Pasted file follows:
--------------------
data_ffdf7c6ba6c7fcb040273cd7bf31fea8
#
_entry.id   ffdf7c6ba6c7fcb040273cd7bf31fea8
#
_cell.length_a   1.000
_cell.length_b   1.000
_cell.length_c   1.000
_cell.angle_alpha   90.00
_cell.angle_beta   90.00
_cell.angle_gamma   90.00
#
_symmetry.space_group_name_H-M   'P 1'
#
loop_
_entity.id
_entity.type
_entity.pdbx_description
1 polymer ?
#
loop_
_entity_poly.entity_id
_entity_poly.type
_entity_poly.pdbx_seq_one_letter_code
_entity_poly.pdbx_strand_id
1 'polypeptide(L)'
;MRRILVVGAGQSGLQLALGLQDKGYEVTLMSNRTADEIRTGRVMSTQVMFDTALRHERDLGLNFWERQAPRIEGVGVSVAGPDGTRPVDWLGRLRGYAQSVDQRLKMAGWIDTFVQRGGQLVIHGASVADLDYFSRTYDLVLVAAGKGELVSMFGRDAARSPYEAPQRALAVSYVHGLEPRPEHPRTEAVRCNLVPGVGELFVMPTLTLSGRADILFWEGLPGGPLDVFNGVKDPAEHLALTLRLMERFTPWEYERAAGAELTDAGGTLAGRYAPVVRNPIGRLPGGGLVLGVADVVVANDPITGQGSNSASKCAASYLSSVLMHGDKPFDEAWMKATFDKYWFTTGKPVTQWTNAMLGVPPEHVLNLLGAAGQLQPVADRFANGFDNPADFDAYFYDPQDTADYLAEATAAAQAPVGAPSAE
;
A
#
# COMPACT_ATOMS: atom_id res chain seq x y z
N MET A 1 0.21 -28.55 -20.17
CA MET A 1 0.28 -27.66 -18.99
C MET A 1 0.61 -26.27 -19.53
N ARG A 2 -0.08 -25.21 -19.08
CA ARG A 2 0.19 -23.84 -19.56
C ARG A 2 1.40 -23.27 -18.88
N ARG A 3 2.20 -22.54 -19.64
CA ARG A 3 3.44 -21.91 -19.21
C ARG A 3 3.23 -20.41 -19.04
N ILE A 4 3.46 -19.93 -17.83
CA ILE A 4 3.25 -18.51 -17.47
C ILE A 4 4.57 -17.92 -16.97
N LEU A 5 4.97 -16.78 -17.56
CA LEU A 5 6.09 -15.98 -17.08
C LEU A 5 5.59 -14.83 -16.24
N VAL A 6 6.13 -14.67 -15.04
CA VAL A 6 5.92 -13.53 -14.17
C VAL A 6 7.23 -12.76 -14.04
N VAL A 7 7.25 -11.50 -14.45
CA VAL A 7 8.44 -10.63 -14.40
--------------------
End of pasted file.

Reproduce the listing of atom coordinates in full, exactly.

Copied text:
data_ffdf7c6ba6c7fcb040273cd7bf31fea8
#
_entry.id   ffdf7c6ba6c7fcb040273cd7bf31fea8
#
_cell.length_a   1.000
_cell.length_b   1.000
_cell.length_c   1.000
_cell.angle_alpha   90.00
_cell.angle_beta   90.00
_cell.angle_gamma   90.00
#
_symmetry.space_group_name_H-M   'P 1'
#
loop_
_entity.id
_entity.type
_entity.pdbx_description
1 polymer ?
#
loop_
_entity_poly.entity_id
_entity_poly.type
_entity_poly.pdbx_seq_one_letter_code
_entity_poly.pdbx_strand_id
1 'polypeptide(L)'
;MRRILVVGAGQSGLQLALGLQDKGYEVTLMSNRTADEIRTGRVMSTQVMFDTALRHERDLGLNFWERQAPRIEGVGVSVAGPDGTRPVDWLGRLRGYAQSVDQRLKMAGWIDTFVQRGGQLVIHGASVADLDYFSRTYDLVLVAAGKGELVSMFGRDAARSPYEAPQRALAVSYVHGLEPRPEHPRTEAVRCNLVPGVGELFVMPTLTLSGRADILFWEGLPGGPLDVFNGVKDPAEHLALTLRLMERFTPWEYERAAGAELTDAGGTLAGRYAPVVRNPIGRLPGGGLVLGVADVVVANDPITGQGSNSASKCAASYLSSVLMHGDKPFDEAWMKATFDKYWFTTGKPVTQWTNAMLGVPPEHVLNLLGAAGQLQPVADRFANGFDNPADFDAYFYDPQDTADYLAEATAAAQAPVGAPSAE
;
A
#
# COMPACT_ATOMS: atom_id res chain seq x y z
N MET A 1 0.21 -28.55 -20.17
CA MET A 1 0.28 -27.66 -18.99
C MET A 1 0.61 -26.27 -19.53
N ARG A 2 -0.08 -25.21 -19.08
CA ARG A 2 0.19 -23.84 -19.56
C ARG A 2 1.40 -23.27 -18.88
N ARG A 3 2.20 -22.54 -19.64
CA ARG A 3 3.44 -21.91 -19.21
C ARG A 3 3.23 -20.41 -19.04
N ILE A 4 3.46 -19.93 -17.83
CA ILE A 4 3.25 -18.51 -17.47
C ILE A 4 4.57 -17.92 -16.97
N LEU A 5 4.97 -16.78 -17.56
CA LEU A 5 6.09 -15.98 -17.08
C LEU A 5 5.59 -14.83 -16.24
N VAL A 6 6.13 -14.67 -15.04
CA VAL A 6 5.92 -13.53 -14.17
C VAL A 6 7.23 -12.76 -14.04
N VAL A 7 7.25 -11.50 -14.45
CA VAL A 7 8.44 -10.63 -14.40